The position calculation would be something like this:

vec2 textureSize; // texture's width and height
vec2 offset = fract(texCoord * textureSize + (-0.5 + 1.0/512.0));

The 1/512 offset in there is needed as a rounding correction on certain GPUs, to ensure that fract()'s output steps from 1 to 0 at the exact same point that textureGather switches texels.

As an example, to re-implement bilinear filtering, you'd do this (assuming a single-channel texture for simplicity):

vec4 texels = textureGather(...);
float result = mix(mix(texels.w, texels.z, offset.x),
                   mix(texels.x, texels.y, offset.x),

But in practice, you'd be replacing the above with your own interpolation logic. This will for sure be slower than using hardware bilinear interpolation, but it may be an acceptable cost for your app.

If you need more than 2×2 block of texels, you can also use multiple calls to textureGatherOffset to grab more of the surrounding region, 2×2 at a time.

As for generating a higher-resolution version of the texture on the fly, that can certainly also be done. It would be an extension of texture streaming techniques that load larger mip levels from disk only when needed. Here, you'd be procedurally generating the larger mip levels instead of loading them, but it's a similar idea. Unfortunately I don't have a good reference handy for how to do this. (It's somewhat related to virtual texturing, but less complicated—for just plain texture streaming, you don't need sparse textures or a page table, etc.)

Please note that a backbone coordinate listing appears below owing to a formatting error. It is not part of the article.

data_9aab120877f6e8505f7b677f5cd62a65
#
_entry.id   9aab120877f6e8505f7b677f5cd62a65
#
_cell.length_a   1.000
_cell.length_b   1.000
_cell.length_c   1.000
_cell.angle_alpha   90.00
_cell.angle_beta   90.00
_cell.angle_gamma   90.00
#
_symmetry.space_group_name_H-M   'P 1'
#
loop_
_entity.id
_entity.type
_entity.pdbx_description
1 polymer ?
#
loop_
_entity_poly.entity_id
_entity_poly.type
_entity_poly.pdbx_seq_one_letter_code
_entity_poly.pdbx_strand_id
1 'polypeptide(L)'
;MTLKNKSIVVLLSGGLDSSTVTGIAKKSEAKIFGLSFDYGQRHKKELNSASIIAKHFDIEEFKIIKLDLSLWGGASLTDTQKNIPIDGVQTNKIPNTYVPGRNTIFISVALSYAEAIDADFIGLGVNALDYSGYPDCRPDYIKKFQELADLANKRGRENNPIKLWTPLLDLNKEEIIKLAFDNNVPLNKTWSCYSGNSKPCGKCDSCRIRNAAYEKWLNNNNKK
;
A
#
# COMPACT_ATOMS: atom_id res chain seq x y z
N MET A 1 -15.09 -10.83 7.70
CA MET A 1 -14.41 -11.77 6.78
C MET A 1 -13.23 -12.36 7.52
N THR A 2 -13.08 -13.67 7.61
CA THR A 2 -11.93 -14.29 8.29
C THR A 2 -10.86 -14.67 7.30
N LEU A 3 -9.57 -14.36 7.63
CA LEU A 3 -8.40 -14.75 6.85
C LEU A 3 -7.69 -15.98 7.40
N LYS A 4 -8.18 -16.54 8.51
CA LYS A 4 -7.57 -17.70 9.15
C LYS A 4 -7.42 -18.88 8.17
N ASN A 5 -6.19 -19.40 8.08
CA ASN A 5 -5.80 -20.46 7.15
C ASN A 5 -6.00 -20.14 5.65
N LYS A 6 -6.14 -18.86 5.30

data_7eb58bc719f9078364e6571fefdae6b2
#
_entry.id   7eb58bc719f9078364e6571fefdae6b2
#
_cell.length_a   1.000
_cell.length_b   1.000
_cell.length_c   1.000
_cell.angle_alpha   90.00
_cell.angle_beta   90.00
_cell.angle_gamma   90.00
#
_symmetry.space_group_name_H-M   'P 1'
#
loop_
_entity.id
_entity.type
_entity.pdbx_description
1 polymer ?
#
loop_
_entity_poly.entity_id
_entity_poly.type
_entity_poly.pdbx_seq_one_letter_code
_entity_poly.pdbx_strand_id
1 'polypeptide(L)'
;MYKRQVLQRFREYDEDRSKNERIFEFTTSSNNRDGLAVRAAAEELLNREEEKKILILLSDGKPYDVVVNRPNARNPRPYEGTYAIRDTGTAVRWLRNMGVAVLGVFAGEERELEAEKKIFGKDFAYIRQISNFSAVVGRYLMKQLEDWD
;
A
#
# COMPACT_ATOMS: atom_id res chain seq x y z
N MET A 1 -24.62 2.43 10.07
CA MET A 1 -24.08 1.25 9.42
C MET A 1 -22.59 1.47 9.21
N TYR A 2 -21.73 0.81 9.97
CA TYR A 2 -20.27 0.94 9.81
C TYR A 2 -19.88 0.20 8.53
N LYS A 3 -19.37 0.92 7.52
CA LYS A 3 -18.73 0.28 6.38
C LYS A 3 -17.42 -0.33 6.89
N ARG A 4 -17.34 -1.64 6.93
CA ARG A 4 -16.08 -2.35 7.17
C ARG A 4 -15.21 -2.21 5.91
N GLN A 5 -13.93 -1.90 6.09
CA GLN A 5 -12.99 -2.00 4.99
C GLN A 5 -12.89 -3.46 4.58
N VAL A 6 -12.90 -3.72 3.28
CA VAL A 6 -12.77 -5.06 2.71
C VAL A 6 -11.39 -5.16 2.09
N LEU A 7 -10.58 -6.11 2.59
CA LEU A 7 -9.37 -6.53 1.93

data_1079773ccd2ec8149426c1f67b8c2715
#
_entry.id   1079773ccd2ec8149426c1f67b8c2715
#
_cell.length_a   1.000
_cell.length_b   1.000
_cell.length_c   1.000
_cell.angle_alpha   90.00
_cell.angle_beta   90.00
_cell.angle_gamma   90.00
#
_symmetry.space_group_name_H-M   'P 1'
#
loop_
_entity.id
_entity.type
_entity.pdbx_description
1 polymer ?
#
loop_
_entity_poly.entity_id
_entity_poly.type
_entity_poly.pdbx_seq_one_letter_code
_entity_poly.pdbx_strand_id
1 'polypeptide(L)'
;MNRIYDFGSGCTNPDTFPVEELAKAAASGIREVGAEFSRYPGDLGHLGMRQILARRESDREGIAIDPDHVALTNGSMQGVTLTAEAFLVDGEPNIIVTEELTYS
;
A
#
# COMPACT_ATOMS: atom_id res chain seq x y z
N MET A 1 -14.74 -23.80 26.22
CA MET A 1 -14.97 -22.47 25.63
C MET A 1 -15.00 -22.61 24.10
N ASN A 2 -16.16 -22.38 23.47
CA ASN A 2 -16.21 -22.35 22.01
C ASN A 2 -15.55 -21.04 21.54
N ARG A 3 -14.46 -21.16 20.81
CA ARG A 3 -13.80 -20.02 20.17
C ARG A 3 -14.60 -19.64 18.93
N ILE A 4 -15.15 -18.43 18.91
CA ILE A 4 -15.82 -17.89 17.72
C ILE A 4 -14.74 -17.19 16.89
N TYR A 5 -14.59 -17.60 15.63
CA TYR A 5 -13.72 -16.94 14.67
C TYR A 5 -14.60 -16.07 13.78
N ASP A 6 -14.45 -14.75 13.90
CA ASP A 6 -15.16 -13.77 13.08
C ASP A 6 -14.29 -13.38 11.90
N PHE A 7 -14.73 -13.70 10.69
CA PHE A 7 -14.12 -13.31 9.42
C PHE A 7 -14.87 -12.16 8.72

However, there is unfortunately no GPU hardware support for doing the thing you suggested of avoiding the extra storage, by processing the texture only a piece at a time. Doing that in hardware (“texel shaders” that would generate texel values on-demand as they are sampled by fragment shaders) is an idea that has been proposed many times but so far has not happened.

It might be possible to do it in software by having fragment shaders append sample requests into a queue, then switching to a different shader to service those requests, then re-running the fragment shaders with the results...but that would take a lot of work and might not be very fast. It would for sure be a research project. 😄

Unless you have a good way of determining in advance which texels are likely to be needed, it would be a lot more practical to just generate the entire texture, assuming memory and performance budgets allow for it.

  • $\begingroup$ Thanks, a very useful answer. As for the performance of doing the interpolation in SW rather than hardware, I'm not too concerned, as it's only the very close up textures which would be affected, and because I would do any complex calculations offline and bake them into a map. $\endgroup$
    – barneypitt
    Mar 28, 2018 at 17:37

Your Answer

By clicking “Post Your Answer”, you agree to our terms of service and acknowledge you have read our privacy policy.

Not the answer you're looking for? Browse other questions tagged or ask your own question.